... and beast, no one knows what the blackness of the harvest will be. His poor horse, quivering under a blow, is not the worst sufferer. Oh, if people would only understand that their unkind deeds will recoil upon their own heads with tenfold force but, my dear child, I am fancying that I am addressing a drawing-room meeting and here we are at your station. Good-bye; keep your happy face and gentle ways. I hope that we may meet again some day." She pressed Miss Laura's hand, gave me a farewell pat, and the ...
— Beautiful Joe • Marshall Saunders

... are small, and wide-reaching fissures rare. These characters depend on the elastic nature of the resistance offered by the curved rib to the passage of the bullet, which is calculated to preserve the bone from the full force of impact, except at the point ...
— Surgical Experiences in South Africa, 1899-1900 • George Henry Makins

... a grain heavier. And yet electricity is a real thing, an actual existence in nature, as witness the effects of heat and light in vegetation—the power of the galvanic current to re-assemble the particles of copper from a solution, and make them again into a solid plate—the rending force of the thunderbolt as it strikes the oak; see also how both heat and light observe the angle of incidence in reflection, as exactly as does the grossest stone thrown obliquely against a wall. So mental action may be imponderable, intangible, ...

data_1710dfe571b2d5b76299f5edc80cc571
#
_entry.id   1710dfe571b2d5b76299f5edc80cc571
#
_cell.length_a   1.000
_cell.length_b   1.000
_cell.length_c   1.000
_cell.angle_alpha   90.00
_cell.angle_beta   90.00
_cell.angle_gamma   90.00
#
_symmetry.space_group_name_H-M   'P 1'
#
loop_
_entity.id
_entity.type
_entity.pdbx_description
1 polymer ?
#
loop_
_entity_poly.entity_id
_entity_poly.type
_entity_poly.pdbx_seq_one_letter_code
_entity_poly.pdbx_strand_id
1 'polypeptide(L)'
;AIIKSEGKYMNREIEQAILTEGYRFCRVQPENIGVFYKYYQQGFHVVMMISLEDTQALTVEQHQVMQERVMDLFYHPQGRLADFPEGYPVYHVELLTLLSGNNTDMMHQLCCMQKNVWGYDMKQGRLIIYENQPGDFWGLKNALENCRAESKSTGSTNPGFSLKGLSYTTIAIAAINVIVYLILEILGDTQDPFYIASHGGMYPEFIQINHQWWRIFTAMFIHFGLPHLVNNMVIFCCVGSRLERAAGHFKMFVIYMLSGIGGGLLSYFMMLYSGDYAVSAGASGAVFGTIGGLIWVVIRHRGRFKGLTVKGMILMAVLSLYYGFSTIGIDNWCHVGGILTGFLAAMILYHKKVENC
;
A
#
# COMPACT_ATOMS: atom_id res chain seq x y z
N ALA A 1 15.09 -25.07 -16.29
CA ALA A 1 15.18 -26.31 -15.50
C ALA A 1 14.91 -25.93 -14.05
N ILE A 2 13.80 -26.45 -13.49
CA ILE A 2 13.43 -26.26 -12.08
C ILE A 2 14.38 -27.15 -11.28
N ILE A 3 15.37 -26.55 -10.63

— Vestiges of the Natural History of Creation • Robert Chambers